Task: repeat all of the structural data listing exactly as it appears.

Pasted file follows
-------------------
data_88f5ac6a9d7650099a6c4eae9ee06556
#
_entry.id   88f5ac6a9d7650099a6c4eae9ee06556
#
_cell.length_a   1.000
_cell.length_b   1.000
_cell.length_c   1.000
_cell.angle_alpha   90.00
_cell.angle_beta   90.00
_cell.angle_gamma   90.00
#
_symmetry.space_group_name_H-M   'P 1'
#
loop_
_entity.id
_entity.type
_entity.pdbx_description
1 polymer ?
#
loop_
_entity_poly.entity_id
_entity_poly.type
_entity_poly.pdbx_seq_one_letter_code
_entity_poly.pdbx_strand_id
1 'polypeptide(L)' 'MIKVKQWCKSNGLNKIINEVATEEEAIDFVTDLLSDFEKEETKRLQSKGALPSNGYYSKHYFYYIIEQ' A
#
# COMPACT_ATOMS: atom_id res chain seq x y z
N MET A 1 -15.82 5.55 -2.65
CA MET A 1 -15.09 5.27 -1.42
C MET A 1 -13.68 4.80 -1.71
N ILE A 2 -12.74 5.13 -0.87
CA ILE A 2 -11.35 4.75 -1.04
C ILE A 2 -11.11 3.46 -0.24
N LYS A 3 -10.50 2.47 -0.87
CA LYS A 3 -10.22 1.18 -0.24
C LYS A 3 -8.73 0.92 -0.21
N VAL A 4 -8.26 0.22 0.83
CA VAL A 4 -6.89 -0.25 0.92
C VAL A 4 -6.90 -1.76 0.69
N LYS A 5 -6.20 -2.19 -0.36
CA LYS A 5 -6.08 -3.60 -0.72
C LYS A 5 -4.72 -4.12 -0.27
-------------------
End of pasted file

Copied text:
data_88f5ac6a9d7650099a6c4eae9ee06556
#
_entry.id   88f5ac6a9d7650099a6c4eae9ee06556
#
_cell.length_a   1.000
_cell.length_b   1.000
_cell.length_c   1.000
_cell.angle_alpha   90.00
_cell.angle_beta   90.00
_cell.angle_gamma   90.00
#
_symmetry.space_group_name_H-M   'P 1'
#
loop_
_entity.id
_entity.type
_entity.pdbx_description
1 polymer ?
#
loop_
_entity_poly.entity_id
_entity_poly.type
_entity_poly.pdbx_seq_one_letter_code
_entity_poly.pdbx_strand_id
1 'polypeptide(L)' 'MIKVKQWCKSNGLNKIINEVATEEEAIDFVTDLLSDFEKEETKRLQSKGALPSNGYYSKHYFYYIIEQ' A
#
# COMPACT_ATOMS: atom_id res chain seq x y z
N MET A 1 -15.82 5.55 -2.65
CA MET A 1 -15.09 5.27 -1.42
C MET A 1 -13.68 4.80 -1.71
N ILE A 2 -12.74 5.13 -0.87
CA ILE A 2 -11.35 4.75 -1.04
C ILE A 2 -11.11 3.46 -0.24
N LYS A 3 -10.50 2.47 -0.87
CA LYS A 3 -10.22 1.18 -0.24
C LYS A 3 -8.73 0.92 -0.21
N VAL A 4 -8.26 0.22 0.83
CA VAL A 4 -6.89 -0.25 0.92
C VAL A 4 -6.90 -1.76 0.69
N LYS A 5 -6.20 -2.19 -0.36
CA LYS A 5 -6.08 -3.60 -0.72
C LYS A 5 -4.72 -4.12 -0.27